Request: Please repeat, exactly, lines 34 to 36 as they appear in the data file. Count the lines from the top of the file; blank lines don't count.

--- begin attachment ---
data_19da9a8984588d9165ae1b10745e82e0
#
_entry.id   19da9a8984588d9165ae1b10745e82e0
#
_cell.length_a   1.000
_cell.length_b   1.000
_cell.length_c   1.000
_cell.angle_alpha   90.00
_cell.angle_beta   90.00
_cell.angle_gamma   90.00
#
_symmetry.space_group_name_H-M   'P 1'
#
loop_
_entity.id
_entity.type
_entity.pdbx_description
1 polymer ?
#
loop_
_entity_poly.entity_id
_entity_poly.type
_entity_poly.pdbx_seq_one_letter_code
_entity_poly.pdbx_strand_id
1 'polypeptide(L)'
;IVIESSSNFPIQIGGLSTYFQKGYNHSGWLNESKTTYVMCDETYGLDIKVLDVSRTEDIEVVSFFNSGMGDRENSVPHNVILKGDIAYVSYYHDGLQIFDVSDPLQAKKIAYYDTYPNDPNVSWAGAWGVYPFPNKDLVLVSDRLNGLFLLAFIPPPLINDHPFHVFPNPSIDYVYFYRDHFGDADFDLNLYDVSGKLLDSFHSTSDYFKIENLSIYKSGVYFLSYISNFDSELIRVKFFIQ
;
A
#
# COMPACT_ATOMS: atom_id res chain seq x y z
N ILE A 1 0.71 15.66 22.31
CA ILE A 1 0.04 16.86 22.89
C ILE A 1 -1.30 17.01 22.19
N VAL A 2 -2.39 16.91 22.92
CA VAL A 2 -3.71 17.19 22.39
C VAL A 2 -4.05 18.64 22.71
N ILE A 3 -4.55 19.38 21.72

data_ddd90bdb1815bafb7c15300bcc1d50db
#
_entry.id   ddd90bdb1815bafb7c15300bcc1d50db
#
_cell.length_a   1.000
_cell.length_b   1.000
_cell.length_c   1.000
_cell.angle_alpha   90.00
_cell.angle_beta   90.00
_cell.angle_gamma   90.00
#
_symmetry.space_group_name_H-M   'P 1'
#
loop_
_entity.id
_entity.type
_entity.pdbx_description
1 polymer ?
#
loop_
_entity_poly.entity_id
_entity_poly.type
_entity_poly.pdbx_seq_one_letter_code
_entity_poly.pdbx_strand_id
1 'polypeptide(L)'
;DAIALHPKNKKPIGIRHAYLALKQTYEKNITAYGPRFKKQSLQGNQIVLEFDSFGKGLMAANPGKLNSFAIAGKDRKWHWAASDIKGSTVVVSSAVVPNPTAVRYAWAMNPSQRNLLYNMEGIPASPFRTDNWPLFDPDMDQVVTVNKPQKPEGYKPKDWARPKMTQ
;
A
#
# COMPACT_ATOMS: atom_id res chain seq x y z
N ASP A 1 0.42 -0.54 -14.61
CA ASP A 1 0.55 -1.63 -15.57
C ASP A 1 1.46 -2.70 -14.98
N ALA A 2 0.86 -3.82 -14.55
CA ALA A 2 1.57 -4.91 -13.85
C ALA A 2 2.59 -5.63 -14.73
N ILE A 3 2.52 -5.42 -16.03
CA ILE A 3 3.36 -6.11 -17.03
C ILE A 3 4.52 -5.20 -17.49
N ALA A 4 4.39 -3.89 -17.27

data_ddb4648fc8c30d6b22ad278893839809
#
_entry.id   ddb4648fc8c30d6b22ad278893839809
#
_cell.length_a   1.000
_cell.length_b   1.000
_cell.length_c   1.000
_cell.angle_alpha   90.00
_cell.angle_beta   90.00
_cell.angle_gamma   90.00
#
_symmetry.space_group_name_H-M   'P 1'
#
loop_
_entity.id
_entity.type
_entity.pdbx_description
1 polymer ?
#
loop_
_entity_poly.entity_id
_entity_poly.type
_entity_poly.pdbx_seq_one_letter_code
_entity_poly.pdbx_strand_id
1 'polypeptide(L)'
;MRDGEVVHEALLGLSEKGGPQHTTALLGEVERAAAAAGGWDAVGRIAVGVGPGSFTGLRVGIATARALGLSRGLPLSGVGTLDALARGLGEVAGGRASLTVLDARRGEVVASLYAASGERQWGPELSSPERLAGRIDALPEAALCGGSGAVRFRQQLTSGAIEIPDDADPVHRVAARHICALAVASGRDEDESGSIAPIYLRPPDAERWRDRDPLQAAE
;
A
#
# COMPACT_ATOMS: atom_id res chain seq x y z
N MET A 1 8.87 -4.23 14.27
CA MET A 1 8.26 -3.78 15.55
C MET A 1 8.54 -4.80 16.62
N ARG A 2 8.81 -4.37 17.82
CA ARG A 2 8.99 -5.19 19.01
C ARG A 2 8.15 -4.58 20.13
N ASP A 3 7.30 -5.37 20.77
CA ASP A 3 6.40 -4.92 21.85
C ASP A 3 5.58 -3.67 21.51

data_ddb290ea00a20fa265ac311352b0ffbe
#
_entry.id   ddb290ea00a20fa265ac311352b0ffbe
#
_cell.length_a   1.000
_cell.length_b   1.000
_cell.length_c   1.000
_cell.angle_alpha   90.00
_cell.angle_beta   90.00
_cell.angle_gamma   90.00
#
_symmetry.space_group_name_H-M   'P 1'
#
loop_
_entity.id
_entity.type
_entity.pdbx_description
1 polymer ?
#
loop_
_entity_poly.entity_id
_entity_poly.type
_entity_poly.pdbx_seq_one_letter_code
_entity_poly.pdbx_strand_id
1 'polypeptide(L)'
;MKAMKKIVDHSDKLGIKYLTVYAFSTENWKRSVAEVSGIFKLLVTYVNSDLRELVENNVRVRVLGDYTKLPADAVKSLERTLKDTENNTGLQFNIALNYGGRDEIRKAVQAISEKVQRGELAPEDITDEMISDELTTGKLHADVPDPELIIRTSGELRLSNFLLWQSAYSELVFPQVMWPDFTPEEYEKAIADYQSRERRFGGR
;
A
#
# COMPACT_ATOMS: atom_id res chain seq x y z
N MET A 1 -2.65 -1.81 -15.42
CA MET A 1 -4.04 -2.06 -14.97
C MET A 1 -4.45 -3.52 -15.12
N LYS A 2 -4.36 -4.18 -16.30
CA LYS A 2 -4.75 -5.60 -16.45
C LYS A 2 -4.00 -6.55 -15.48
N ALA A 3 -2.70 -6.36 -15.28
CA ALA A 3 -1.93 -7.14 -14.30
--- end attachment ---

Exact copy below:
N VAL A 2 -2.39 16.91 22.92
CA VAL A 2 -3.71 17.19 22.39
C VAL A 2 -4.05 18.64 22.71